One Monday We Killed Them All (1961) is one of John D. MacDonald's stand-alone thrillers. A Fawcett Gold Medal original, the first edition (pictured) has a fantastic cover. I'm not sure who the artist is (doesn't look like a McGinnis), but the layout is a masterpiece - skillfully evoking tension. I'm also a sucker for big goofy lettering, which this has in spades.
The book itself is equally tense (and not, happily, goofy). The story begins with Lieutenant Fenn Hillyer - a model policeman - picking up his brother-in-law from prison. Dwight McAran has spent five years in jail for manslaughter. On one hand, he's lucky - he beat his girlfriend to death in front of a dozen witnesses. On the other, he's not - the woman was related to the most powerful man in town, and McAran has had five long, long years getting the hell kicked out of him.
Although his beloved wife is everything good and pure in the world, she has a blind spot for her brother Dwight. So while Fenn would rather McAran just ride off into the sunset, he's stuck welcoming McAran back with open arms.
One Monday We Killed Them All (a great, if completely irrelevant, title) is very similar thematically and tonally to one of John D. MacDonald's more famous thrillers - The Executioners (Cape Fear). There's no question that McAran is a horrible, terrible man - within the first dozen pages he's actually kicked a puppy to make that point clear. The focus of the story is how everyone else reacts to him. When does the law of society fail and the law of the jungle take over? Fenn Hillyer is an exceptional police officer, but quickly discovers that is more of a hindrance than an asset when it comes to handling a monster like McAran.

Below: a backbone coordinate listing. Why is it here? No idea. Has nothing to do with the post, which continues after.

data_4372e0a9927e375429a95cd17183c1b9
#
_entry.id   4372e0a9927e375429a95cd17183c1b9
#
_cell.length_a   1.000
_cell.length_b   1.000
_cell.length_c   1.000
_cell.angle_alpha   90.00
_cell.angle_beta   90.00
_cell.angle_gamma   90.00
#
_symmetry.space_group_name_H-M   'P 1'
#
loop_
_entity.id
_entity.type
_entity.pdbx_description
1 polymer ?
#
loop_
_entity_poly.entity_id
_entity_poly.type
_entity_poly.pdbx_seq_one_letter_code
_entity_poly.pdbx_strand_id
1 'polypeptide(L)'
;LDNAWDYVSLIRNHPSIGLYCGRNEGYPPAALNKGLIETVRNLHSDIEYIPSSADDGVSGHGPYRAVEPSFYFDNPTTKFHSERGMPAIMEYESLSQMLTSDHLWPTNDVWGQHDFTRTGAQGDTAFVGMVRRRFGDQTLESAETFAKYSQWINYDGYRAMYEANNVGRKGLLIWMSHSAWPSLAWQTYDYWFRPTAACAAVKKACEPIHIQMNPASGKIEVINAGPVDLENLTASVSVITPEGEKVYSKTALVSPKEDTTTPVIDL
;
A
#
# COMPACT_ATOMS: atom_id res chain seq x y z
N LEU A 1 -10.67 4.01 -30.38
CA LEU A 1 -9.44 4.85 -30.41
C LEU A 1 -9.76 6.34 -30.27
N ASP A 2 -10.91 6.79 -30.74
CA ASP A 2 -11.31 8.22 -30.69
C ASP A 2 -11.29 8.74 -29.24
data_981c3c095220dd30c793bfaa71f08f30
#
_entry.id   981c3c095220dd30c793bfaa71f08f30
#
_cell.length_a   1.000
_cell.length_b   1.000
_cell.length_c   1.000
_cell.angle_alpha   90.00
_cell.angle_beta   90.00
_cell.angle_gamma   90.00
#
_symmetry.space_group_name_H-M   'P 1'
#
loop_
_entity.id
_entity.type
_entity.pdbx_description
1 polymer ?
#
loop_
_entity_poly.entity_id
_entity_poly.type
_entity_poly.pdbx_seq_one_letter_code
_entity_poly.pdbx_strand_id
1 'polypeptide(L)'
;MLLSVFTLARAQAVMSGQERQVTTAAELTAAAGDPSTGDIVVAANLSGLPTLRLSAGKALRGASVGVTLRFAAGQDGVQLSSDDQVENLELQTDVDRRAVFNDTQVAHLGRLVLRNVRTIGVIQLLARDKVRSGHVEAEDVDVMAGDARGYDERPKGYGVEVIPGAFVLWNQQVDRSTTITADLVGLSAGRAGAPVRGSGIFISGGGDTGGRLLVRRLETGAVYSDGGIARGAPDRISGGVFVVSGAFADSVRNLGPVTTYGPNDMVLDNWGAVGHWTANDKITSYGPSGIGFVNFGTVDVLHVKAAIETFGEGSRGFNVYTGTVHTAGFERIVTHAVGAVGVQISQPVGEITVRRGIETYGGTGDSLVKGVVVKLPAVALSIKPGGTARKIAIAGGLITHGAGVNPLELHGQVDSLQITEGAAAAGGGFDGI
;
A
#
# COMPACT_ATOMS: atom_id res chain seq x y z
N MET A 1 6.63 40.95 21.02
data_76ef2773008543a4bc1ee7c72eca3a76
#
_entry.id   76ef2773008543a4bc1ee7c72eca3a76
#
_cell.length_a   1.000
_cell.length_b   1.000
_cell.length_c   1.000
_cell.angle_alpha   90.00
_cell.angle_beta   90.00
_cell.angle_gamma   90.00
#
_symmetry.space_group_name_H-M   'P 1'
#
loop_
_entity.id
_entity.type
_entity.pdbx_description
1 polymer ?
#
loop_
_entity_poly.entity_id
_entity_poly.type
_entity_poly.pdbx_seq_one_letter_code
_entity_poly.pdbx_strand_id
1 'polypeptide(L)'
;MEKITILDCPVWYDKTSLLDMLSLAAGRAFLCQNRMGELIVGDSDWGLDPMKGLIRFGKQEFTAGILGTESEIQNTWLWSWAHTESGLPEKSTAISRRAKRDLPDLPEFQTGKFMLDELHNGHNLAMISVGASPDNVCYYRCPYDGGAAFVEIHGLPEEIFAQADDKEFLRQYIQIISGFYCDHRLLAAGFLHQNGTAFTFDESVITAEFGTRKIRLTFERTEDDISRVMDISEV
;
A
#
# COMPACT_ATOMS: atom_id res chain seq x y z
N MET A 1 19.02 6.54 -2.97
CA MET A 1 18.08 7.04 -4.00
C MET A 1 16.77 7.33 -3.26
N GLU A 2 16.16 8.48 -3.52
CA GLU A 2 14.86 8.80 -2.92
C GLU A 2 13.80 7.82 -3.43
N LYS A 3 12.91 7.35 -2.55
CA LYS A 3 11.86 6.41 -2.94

MacDonald, to his credit, adds more sides to the story. This is not a conventional tale of Fenn discovering his inner caveman to defend his family. McAran is, indeed, monstrous, but MacDonald gives us insight into his background. Showing how the 'law of society' fails to protect Fenn is easy - but showing how the 'law of society' has failed McAran as well - that's hard, and that's where MacDonald rises to the occasion.
One Monday We Killed Them All is also notable for the unconventional resolution. Although good triumphs and evil loses, the ultimate climax occurs when Fenn is reconciled with his own internal struggles. As a pure, manly thriller, there's a lot of clinging and tears (and not just from the ladies), but as an investigation into man's struggle with his place in the world (as exemplified by both Fenn and McAran), this is impressive work.
It is worth noting that the women are, unimpressively, objects. Fenn's wife (McAran's sister), Meg, is an impossible picture of sickening sweetness and naivete. This, unfortunately, isn't due to Fenn being an unreliable narrator (he's quite sweetly in love with his wife) - we have Meg's perfection (and moronic idiocy) pointed out by virtually every character in the book. She is the forgiving Madonna. The other women fare no better. McAran is a sexual predator, and his encounters (Mildred, Cathy) are sordid and reflect poorly on all the parties involved (including the author).
As a book about men, One Monday We Killed Them All is terrific. As a thriller, it is a masterful exercise in building tension and releasing it explosively and climactically. And, as a work of dated misogyny, it is distressingly par for the course.
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Collection of John D. MacDonald covers - his books had some fantastic art (and also some true crap)